Dog Crates

Dog Crates - Next to You, They're Your Dog's Best Friend

by Danny Canino


First conversation between two new puppy owners:

Owner #1: "...The breeder of my puppy wants me to get a dog crate to put my puppy in periodically until she's housebroken and past the teething stage, but I just can't bring myself to put that adorable puppy into a cage like an animal. I love her too much to do that to her and besides, I think it's cruel."

Owner #2: "...I got a crate for my puppy and I don't think it's cruel at all. I was able to housebreak him in about five days, and now that he's teething, I put him in his crate when I'm not there to watch that he doesn't destroy anything or get into anything that might hurt him or kill him. I really love my puppy enough to give him this protection and my puppy really grew to like his crate."

One week later, same two puppy owners:

Owner #2: "...Why don't you bring your puppy over today to play with mine?"

Owner #1: "...I can't. She was rushed to the Vet this morning for emergency surgery. She was chewing on something, we're not sure what, and it lodged in her intestines and the Vet is trying to dislodge it. They don't even know if she's going to live. The Vet told me that I should have had a crate for her during this teething period."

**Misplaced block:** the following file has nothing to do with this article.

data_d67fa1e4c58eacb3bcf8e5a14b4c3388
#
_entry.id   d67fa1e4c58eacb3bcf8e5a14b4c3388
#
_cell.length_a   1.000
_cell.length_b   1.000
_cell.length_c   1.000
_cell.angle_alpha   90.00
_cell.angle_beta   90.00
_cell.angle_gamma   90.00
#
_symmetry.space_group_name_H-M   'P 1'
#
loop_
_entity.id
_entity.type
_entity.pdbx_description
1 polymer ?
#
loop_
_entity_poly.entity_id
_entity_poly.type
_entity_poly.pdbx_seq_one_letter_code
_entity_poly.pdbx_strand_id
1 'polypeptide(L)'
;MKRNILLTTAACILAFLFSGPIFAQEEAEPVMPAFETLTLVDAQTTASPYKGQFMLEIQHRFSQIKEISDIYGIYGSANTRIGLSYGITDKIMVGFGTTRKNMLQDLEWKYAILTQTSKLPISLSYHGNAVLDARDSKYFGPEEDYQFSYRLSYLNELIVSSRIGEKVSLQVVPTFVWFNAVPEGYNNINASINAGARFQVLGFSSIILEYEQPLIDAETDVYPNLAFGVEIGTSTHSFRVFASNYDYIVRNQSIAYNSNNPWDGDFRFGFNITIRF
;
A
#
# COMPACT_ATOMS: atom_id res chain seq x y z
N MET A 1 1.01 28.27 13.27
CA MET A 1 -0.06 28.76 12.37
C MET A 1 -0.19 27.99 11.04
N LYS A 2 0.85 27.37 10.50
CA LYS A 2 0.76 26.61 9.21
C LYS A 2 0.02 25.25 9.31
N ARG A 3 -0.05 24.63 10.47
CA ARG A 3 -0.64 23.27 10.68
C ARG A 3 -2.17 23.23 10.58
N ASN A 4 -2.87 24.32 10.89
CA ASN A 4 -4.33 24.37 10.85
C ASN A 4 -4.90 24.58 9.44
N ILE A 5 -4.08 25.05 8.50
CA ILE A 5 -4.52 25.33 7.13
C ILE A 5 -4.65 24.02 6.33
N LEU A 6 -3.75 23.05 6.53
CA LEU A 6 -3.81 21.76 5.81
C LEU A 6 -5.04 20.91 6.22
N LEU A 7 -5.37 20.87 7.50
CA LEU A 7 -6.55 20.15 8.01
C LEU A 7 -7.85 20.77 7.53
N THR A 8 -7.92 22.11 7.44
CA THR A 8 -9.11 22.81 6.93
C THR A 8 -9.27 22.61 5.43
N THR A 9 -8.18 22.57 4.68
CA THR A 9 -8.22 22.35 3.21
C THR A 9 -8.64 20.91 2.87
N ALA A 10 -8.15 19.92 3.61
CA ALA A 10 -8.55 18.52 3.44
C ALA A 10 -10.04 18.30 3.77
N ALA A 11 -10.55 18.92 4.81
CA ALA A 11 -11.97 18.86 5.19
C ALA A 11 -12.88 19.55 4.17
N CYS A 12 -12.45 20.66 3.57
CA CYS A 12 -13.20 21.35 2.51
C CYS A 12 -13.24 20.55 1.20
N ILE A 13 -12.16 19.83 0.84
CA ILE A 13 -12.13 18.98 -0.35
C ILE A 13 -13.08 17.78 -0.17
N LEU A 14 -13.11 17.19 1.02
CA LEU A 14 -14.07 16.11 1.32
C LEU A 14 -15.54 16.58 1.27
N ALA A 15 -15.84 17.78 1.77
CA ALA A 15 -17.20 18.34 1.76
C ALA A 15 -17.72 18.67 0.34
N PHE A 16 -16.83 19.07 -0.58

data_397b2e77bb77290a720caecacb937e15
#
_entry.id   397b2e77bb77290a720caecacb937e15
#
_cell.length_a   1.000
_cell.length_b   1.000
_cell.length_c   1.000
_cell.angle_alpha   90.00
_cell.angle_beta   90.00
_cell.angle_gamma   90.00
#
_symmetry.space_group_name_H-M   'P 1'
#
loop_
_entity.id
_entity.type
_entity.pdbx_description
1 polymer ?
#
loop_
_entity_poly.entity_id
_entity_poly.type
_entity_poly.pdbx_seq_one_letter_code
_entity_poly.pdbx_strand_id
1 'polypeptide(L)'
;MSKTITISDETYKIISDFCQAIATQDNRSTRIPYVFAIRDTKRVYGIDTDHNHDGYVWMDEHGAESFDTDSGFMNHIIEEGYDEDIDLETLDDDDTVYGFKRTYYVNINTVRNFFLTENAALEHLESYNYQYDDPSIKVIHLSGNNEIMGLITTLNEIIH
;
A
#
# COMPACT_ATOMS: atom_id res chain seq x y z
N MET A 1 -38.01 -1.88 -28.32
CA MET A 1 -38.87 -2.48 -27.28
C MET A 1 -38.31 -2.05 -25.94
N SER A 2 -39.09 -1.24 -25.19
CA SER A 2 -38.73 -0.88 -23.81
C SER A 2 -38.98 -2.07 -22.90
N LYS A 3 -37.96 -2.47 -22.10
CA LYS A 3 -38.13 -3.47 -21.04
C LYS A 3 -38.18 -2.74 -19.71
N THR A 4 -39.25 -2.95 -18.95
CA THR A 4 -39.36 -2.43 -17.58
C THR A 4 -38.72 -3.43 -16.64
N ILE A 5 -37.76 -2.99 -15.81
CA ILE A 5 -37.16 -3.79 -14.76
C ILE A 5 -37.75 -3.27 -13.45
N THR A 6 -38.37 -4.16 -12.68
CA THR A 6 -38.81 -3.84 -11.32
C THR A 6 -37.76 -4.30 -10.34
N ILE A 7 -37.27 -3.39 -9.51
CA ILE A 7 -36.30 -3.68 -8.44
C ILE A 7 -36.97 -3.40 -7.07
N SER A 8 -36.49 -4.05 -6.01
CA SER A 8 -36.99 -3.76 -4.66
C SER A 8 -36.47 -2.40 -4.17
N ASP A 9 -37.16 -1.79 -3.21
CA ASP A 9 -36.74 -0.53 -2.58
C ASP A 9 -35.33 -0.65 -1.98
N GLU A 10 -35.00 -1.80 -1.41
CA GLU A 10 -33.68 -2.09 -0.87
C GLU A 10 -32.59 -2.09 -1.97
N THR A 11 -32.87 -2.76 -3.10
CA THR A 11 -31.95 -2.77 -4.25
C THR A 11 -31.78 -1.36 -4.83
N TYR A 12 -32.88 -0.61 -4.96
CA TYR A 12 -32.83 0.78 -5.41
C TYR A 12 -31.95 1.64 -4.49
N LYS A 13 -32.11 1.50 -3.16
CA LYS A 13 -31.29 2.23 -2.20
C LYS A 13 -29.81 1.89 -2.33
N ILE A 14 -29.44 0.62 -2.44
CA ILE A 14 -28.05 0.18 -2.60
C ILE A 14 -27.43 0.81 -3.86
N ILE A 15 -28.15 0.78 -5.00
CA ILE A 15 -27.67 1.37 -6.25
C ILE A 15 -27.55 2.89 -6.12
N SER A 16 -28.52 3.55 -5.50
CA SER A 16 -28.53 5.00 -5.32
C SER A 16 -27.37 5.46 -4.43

You might look at a crate as a cage, but to your dog it's simply a bed with a door on it or an indoor doghouse. Dogs are by nature den or cave animals. Therefore, a crate is not such an unnatural setting to the dog's basic instincts.


Bringing a new puppy into your home is quite an event, not only for family members, but for the puppy too. Sometimes, it's quite devastating to a puppy to discover not only how tall his new littermates or pack members are, but also that they don't have fur, don't walk on all fours, and they bark in a foreign tongue. So a crate is a very comforting place to retreat to.


By instinct, dogs do not want to soil their den, so using a crate inside your home to housebreak the new puppy is the fastest way to insure that your puppy will come to know your entire house as his den. Thus, he will eventually not want to soil any part of it.


It's important to remind yourself that your puppy is not a human being - he is a dog. He is neither capable of thinking and reasoning like a human nor acting like a human. You have to learn to think like a dog thinks. You have to realize that even though the dog has been domesticated for centuries, it still instinctively thinks like a dog. They are still pack animals that are looking for "pack leadership." It's important that we establish to the dog early on that we are going to be the "pack leader." So when you start crate training your puppy and they balk at the idea, DON'T RELENT. Talk calmly to the dog as you physically put him into the crate.


Relate to this: "If this puppy were still in the wilds with his mama, she would make him go into the cave for his own safety. By 7-8 weeks of age she would teach him to soil outside the cave and would scold him severely if he soiled inside the cave. If he protested going into the cave, she would show him her wrath TWOFOLD, and he would never again argue this point with mama."